Maat

maatThe concept of Maat was central to Ancient Egyptian thought. Often simply translated as justice, Maat actually expresses the proper order of the universe, right thinking, correct action and the regulation of time and space. It has hints of social propriety, the pyramidical nature of interaction between people, the respect that is due to a father, the duties one should show to a son. It encompassed the majesty of the Pharaoh and the loyalty that is owed to him by a subject, as well as his duty to protect and nurture his people. There is no doubt that pharaohs believed that they ruled under the auspices of Maat.

Maat was personified as a goddess from earliest times. A daughter of Ra, Maat came into existence as the cosmos was born. She can be thought of as a female equivalent to wise Thoth; like him, a regulator of the seasons who keeps the stars in their proper courses. She is usually portrayed wearing an ostrich feather on her head, or simply as the feather itself. It is in this form that she is central to the judgement of the dead. It is she who is set in the balance against the heart of the deceased to measure whether he was “justified” in life or not. The place of judgement in the underworld, where Osiris sits, is known as the Hall of Maat.

Though there are few temples to Maat she was widely honoured, so much so that the chief minister of the Pharaoh was given the title High Priest of Maat.

Source: Chronicles of Ancient Egypt by Jonathan Dee

The Magic of Names

Belief in magic was an integral part of Ancient Egyptian culture. It was believed that the essence of any person, animal, object or indeed of the gods themselves was contained within its true name. Ra, for instance, had many names but his real power resided in his hidden name which was engraved upon his heart at the moment of creation. The ancients were convinced that to possess the true name of Ra would make the possessor all powerful.

On a more mundane level, children were given two names, one for general use and the other to be jealously guarded for fear it might be used in malign enchantment.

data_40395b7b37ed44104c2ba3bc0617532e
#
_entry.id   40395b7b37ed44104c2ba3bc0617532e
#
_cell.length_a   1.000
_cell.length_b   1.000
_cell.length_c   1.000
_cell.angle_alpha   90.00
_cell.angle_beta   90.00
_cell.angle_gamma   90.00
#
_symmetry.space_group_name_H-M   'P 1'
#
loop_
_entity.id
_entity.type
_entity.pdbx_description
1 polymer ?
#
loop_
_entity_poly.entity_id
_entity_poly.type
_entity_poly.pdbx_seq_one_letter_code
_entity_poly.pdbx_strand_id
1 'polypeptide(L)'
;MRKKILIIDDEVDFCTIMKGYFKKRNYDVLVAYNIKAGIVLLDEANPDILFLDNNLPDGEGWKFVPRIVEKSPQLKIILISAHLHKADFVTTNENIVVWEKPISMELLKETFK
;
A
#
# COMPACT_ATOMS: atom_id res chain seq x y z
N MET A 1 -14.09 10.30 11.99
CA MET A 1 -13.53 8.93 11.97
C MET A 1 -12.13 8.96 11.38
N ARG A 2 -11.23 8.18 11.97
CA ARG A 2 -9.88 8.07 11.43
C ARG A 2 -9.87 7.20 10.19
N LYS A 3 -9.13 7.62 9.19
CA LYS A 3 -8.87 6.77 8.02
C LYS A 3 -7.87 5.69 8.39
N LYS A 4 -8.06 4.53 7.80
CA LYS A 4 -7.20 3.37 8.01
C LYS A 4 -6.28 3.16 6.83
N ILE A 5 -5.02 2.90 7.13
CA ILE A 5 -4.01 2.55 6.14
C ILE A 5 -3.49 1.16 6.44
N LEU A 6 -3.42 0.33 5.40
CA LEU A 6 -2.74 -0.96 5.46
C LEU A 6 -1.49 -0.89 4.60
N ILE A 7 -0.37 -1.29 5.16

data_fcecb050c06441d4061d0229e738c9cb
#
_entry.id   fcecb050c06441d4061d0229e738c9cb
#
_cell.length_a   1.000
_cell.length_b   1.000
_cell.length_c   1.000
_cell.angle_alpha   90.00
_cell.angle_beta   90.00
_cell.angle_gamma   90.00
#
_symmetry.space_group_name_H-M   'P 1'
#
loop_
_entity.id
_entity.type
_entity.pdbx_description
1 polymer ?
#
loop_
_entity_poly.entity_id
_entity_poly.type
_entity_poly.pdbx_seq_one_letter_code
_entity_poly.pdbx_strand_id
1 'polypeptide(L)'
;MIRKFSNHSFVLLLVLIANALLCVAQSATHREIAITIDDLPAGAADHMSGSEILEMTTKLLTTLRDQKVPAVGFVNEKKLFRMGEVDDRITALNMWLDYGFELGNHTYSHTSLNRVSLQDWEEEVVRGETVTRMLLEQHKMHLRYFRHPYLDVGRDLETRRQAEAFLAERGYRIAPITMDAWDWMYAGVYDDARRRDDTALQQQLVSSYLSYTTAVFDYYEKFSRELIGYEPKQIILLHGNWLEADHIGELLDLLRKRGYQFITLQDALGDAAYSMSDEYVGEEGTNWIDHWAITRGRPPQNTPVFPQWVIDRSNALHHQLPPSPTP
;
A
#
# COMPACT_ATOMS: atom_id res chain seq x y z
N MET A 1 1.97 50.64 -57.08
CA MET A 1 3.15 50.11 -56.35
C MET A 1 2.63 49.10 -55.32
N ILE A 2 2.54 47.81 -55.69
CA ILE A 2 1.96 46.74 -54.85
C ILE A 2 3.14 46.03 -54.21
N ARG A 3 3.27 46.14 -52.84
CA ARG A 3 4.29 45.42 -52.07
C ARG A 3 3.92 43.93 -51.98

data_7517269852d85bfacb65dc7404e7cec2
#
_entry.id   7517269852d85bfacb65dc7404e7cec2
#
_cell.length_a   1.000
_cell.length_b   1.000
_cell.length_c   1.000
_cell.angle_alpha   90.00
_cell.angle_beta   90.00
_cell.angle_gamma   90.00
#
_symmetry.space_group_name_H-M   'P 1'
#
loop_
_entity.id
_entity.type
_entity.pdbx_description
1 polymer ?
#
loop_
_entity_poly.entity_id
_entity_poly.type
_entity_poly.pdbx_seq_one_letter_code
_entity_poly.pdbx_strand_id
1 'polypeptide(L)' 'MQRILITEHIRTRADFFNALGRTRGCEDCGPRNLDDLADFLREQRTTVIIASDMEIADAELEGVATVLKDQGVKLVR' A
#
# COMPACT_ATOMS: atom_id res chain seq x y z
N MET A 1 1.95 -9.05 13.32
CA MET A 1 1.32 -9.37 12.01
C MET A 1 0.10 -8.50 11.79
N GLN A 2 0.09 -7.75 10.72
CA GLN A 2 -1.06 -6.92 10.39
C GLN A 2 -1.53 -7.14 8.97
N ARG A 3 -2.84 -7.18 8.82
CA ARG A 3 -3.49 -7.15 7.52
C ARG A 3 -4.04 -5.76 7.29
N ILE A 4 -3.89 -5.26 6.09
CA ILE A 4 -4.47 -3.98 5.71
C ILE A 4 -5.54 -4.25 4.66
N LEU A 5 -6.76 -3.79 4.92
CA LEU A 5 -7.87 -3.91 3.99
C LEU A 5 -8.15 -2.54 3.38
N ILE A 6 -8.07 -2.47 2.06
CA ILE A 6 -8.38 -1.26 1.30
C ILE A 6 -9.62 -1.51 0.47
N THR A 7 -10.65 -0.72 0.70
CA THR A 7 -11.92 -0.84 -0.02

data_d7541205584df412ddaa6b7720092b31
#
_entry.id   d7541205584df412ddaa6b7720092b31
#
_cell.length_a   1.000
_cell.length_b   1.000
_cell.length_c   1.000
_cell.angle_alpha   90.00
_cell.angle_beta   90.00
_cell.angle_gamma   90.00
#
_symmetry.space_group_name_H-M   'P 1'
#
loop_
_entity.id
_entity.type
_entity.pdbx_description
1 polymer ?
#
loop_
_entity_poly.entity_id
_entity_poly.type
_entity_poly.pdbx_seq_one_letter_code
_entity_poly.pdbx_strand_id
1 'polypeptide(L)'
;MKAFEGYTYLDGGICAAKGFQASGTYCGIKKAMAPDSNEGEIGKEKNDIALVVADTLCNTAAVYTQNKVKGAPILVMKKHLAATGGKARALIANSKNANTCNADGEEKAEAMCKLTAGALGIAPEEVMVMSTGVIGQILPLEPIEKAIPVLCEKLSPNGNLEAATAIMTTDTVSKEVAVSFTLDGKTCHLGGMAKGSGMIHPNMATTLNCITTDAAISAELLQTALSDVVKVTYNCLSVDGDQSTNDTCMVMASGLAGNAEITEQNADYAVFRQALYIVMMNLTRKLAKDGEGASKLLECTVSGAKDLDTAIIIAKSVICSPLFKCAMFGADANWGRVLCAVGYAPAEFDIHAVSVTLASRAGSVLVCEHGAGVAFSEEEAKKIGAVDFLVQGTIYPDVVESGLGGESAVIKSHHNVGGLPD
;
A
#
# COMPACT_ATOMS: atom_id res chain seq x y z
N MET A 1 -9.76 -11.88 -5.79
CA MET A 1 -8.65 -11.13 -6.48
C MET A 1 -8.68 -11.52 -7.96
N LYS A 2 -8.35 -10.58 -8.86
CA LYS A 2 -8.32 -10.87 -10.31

This belief in the power of names extended to funerary practices. In tomb paintings the gods are repeatedly begged to make the deceased’s name live forever to ensure his or her immortality. This is the primary reason that the pharaohs of old were so keen to build enormous statues, temples and mortuary palaces eternally to enshrine their names. Conversely, disgraced rulers such as Hatshepsut (d. 1458 BC), Akhenaten (d. 1336BC) and even Tutankhamun (d. 1325 BC) were condemned to oblivion by having their names systematically erased from monuments which were originally raised in their honour.

Source: Chronicles of Ancient Egypt by Jonathan Dee

The Amarna Letters

The Amarna letters are about 350 baked clay tablets, found in the ruins of Akhetaten. They are mainly letters written to the king of Egypt from the kings and princes of Assyria, Babylonia, Mitanni, Cyprus, Palestine, Syria and Hatti (the Hittites).

The tablets are written in cuneiform script, (wedge-like shapes), and in Akkadian, the diplomatic language of the day. The more powerful kings called the Egyptian king “Brother”, but their letters could get very frosty – in one, the king of Mitanni is furious with the king of Egypt for detaining a Mitanni messenger for six years. Lesser kings addressed the Egyptian king with more respect, calling him “My God”, or “The Great King”. They begged for help, or tried to turn Egypt against their rivals.

Source: The Usbourne Encyclopedia of Ancient Egypt

Symbolic Power

Egyptian art sometimes demonstrates the king’s power by showing him as a powerful animal, such as a lion or sphinx. This was a reminder that he was a god, who could appear in many forms.

The king was also represented as a strong bull, which gave rise to the “Festival of the Tail” – the Heb Sed. Part of the king’s costume was actually a bull’s tail.

During the Sed festival, the king had to perform physical activities, such as a ceremonial run, to renew his strength and show that he was still fit. Sed festivals were supposed to happen when a king had reigned for thirty years. But kings often held them more often, especially if their strength was failing or after some kind of disaster.

Source: The Usbourne Encyclopedia of Ancient Egypt